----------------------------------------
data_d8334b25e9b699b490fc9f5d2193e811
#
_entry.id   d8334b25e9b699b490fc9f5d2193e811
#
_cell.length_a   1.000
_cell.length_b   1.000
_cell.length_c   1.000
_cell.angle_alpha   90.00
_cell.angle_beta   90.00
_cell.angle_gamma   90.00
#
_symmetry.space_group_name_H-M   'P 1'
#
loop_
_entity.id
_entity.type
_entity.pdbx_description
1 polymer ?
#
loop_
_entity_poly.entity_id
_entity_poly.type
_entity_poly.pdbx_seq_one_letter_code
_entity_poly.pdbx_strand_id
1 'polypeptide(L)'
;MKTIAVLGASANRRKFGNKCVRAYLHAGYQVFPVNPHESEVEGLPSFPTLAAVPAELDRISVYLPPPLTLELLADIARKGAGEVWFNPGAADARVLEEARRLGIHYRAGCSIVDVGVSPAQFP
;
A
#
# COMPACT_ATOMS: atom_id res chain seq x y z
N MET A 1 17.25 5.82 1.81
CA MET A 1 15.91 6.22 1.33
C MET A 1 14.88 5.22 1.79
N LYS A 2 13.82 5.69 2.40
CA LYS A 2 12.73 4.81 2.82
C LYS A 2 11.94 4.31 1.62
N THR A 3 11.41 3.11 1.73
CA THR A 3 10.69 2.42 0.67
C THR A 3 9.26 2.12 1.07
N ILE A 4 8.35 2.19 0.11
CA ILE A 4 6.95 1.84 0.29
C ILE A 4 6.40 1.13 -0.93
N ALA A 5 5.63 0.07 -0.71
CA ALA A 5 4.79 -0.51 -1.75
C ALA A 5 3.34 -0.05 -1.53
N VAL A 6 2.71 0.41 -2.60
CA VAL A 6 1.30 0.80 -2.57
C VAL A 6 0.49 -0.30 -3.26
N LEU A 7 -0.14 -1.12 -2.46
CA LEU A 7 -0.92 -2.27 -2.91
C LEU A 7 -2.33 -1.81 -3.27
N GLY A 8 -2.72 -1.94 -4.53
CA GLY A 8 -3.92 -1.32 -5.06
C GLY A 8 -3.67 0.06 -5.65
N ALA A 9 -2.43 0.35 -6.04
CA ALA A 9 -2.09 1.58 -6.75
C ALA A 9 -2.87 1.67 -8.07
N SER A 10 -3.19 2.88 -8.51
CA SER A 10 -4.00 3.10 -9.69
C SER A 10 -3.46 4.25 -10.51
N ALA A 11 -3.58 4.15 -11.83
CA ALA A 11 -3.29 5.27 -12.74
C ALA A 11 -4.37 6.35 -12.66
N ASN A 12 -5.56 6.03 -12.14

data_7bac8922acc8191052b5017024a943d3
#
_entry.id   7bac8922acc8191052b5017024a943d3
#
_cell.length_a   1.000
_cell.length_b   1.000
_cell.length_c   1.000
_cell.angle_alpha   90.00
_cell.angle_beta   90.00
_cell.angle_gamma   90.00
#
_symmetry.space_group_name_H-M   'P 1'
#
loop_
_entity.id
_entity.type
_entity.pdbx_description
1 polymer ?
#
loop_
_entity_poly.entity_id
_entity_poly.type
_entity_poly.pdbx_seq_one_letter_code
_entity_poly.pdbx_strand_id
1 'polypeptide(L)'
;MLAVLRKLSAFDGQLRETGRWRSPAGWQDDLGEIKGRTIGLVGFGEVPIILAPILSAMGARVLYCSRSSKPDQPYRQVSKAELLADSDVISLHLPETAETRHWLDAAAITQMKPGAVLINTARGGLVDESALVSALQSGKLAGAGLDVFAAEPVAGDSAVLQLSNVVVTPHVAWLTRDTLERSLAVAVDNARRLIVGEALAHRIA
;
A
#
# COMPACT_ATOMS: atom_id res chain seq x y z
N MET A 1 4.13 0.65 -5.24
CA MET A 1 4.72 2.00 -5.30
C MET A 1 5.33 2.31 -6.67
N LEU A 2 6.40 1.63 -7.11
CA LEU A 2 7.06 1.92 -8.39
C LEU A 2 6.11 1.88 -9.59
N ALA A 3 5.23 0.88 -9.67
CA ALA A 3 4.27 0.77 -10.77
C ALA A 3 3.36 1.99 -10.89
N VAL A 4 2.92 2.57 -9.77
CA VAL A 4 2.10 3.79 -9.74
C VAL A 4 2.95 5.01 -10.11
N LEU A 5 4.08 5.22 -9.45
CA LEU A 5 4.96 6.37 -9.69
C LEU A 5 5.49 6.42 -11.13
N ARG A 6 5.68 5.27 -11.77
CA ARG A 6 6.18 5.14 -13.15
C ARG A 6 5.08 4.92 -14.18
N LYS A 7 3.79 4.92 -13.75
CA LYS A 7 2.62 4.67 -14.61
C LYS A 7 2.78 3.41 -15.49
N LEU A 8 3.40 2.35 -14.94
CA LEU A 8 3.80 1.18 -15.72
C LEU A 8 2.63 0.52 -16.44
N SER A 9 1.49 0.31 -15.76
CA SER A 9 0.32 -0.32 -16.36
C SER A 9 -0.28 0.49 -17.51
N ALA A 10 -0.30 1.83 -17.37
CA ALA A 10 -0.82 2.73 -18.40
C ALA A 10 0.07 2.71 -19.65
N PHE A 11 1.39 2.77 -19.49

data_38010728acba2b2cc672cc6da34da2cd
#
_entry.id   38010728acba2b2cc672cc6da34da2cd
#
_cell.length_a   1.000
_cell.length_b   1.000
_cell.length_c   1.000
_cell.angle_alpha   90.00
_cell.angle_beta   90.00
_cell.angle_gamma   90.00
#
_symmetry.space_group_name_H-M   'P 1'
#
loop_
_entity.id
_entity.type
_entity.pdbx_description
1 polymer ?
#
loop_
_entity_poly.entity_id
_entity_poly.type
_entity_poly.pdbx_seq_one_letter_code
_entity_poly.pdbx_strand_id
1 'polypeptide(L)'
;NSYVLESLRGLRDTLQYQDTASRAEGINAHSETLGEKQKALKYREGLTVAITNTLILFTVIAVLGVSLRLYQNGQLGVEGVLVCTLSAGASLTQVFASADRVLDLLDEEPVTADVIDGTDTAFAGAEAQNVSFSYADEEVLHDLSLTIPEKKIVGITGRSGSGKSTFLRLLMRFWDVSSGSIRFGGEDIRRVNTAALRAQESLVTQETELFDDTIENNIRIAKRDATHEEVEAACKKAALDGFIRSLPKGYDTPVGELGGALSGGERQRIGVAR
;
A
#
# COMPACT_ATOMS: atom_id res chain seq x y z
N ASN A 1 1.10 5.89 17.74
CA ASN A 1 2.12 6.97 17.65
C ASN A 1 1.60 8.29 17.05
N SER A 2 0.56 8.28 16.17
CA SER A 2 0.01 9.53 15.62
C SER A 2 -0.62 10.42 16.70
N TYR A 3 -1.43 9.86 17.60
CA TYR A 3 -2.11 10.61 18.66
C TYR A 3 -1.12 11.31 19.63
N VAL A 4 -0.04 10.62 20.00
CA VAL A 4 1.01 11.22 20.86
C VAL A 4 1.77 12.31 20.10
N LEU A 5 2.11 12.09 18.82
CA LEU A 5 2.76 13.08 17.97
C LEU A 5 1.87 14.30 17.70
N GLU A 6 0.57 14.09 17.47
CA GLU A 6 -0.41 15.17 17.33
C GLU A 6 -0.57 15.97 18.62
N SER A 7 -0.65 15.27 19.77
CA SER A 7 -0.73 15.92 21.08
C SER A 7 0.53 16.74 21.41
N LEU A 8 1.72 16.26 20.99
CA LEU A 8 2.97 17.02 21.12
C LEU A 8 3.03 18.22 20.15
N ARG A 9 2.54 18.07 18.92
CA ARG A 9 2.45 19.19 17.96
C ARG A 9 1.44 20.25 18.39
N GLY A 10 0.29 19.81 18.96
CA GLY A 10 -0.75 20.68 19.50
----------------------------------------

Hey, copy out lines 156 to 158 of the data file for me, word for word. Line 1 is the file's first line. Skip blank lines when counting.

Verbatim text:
N ASN A 1 1.10 5.89 17.74
CA ASN A 1 2.12 6.97 17.65
C ASN A 1 1.60 8.29 17.05